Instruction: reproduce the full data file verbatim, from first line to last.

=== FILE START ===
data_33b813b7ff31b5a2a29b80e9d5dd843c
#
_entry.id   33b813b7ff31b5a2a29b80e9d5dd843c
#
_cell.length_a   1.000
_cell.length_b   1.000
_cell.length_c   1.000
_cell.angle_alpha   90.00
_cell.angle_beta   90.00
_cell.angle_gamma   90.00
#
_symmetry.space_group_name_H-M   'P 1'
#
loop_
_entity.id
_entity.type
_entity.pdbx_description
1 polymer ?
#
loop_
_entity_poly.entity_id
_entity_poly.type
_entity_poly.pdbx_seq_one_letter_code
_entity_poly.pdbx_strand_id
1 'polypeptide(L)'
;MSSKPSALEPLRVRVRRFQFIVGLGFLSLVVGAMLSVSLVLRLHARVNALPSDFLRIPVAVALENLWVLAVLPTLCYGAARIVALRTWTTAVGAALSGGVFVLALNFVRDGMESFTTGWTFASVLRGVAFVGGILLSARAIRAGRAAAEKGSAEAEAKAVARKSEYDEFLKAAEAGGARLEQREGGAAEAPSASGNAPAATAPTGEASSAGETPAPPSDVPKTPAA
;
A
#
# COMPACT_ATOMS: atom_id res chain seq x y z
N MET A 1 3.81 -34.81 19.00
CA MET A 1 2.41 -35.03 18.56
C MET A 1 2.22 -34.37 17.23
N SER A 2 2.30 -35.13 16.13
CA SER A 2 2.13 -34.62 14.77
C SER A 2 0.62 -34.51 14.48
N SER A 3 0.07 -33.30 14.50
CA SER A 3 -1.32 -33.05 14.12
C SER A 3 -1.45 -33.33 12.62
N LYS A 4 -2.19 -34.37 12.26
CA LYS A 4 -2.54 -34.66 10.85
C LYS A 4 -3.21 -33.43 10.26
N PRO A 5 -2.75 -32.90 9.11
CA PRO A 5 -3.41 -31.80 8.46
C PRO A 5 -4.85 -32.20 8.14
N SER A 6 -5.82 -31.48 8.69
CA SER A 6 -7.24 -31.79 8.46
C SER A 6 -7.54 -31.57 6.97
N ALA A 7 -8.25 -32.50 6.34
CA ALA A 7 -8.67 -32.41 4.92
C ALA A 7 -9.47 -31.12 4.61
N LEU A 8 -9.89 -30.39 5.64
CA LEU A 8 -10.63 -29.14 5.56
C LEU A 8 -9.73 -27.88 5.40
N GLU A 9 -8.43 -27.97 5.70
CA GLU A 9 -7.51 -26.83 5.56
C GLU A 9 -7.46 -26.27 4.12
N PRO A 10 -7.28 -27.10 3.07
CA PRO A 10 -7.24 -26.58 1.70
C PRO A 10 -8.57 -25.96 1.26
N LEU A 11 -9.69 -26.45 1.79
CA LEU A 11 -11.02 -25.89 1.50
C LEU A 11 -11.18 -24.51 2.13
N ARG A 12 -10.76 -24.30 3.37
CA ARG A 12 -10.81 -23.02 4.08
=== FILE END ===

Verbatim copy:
data_33b813b7ff31b5a2a29b80e9d5dd843c
#
_entry.id   33b813b7ff31b5a2a29b80e9d5dd843c
#
_cell.length_a   1.000
_cell.length_b   1.000
_cell.length_c   1.000
_cell.angle_alpha   90.00
_cell.angle_beta   90.00
_cell.angle_gamma   90.00
#
_symmetry.space_group_name_H-M   'P 1'
#
loop_
_entity.id
_entity.type
_entity.pdbx_description
1 polymer ?
#
loop_
_entity_poly.entity_id
_entity_poly.type
_entity_poly.pdbx_seq_one_letter_code
_entity_poly.pdbx_strand_id
1 'polypeptide(L)'
;MSSKPSALEPLRVRVRRFQFIVGLGFLSLVVGAMLSVSLVLRLHARVNALPSDFLRIPVAVALENLWVLAVLPTLCYGAARIVALRTWTTAVGAALSGGVFVLALNFVRDGMESFTTGWTFASVLRGVAFVGGILLSARAIRAGRAAAEKGSAEAEAKAVARKSEYDEFLKAAEAGGARLEQREGGAAEAPSASGNAPAATAPTGEASSAGETPAPPSDVPKTPAA
;
A
#
# COMPACT_ATOMS: atom_id res chain seq x y z
N MET A 1 3.81 -34.81 19.00
CA MET A 1 2.41 -35.03 18.56
C MET A 1 2.22 -34.37 17.23
N SER A 2 2.30 -35.13 16.13
CA SER A 2 2.13 -34.62 14.77
C SER A 2 0.62 -34.51 14.48
N SER A 3 0.07 -33.30 14.50
CA SER A 3 -1.32 -33.05 14.12
C SER A 3 -1.45 -33.33 12.62
N LYS A 4 -2.19 -34.37 12.26
CA LYS A 4 -2.54 -34.66 10.85
C LYS A 4 -3.21 -33.43 10.26
N PRO A 5 -2.75 -32.90 9.11
CA PRO A 5 -3.41 -31.80 8.46
C PRO A 5 -4.85 -32.20 8.14
N SER A 6 -5.82 -31.48 8.69
CA SER A 6 -7.24 -31.79 8.46
C SER A 6 -7.54 -31.57 6.97
N ALA A 7 -8.25 -32.50 6.34
CA ALA A 7 -8.67 -32.41 4.92
C ALA A 7 -9.47 -31.12 4.61
N LEU A 8 -9.89 -30.39 5.64
CA LEU A 8 -10.63 -29.14 5.56
C LEU A 8 -9.73 -27.88 5.40
N GLU A 9 -8.43 -27.97 5.70
CA GLU A 9 -7.51 -26.83 5.56
C GLU A 9 -7.46 -26.27 4.12
N PRO A 10 -7.28 -27.10 3.07
CA PRO A 10 -7.24 -26.58 1.70
C PRO A 10 -8.57 -25.96 1.26
N LEU A 11 -9.69 -26.45 1.79
CA LEU A 11 -11.02 -25.89 1.50
C LEU A 11 -11.18 -24.51 2.13
N ARG A 12 -10.76 -24.30 3.37
CA ARG A 12 -10.81 -23.02 4.08